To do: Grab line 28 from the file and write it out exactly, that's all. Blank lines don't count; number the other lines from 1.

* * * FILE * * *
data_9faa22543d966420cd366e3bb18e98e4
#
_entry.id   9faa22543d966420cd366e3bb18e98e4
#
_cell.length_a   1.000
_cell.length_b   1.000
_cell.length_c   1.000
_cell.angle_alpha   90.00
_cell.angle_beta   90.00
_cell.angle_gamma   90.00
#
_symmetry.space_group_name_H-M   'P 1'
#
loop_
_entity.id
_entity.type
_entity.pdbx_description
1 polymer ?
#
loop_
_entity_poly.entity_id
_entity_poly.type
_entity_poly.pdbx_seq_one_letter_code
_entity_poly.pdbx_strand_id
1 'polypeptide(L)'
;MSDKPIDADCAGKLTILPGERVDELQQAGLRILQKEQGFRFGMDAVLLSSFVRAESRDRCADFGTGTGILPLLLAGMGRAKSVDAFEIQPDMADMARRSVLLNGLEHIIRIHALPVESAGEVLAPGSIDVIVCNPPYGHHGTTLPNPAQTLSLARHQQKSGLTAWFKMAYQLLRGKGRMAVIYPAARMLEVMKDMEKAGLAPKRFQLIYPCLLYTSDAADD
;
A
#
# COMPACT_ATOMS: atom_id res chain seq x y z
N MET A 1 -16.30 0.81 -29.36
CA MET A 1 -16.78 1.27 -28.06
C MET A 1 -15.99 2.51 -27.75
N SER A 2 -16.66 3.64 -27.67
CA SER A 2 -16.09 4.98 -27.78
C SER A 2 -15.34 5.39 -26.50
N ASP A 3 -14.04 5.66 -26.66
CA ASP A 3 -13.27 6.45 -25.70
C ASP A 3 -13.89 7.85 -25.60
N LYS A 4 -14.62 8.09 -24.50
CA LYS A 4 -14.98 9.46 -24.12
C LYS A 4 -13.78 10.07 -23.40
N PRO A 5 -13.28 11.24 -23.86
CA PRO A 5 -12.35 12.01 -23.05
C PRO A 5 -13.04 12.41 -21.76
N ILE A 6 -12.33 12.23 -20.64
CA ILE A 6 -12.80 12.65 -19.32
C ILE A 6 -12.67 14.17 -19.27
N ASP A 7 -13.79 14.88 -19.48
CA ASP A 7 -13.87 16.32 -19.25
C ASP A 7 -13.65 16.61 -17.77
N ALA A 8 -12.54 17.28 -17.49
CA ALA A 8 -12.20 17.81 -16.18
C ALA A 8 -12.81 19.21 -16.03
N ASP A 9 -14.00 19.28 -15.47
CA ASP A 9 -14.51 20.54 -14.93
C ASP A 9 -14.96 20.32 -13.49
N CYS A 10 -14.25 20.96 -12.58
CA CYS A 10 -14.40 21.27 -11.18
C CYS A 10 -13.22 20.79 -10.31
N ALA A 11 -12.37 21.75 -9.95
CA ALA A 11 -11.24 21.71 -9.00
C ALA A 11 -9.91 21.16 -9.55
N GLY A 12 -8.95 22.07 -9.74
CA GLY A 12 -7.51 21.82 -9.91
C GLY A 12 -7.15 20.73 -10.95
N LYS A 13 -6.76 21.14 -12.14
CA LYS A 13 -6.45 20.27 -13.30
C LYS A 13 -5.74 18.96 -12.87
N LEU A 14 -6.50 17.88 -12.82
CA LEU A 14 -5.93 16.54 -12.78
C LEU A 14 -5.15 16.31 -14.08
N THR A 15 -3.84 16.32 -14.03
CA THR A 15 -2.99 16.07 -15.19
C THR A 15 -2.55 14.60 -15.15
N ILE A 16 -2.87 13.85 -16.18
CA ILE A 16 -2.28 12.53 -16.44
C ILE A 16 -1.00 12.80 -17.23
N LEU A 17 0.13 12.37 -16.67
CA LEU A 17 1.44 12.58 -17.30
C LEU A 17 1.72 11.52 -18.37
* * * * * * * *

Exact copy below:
A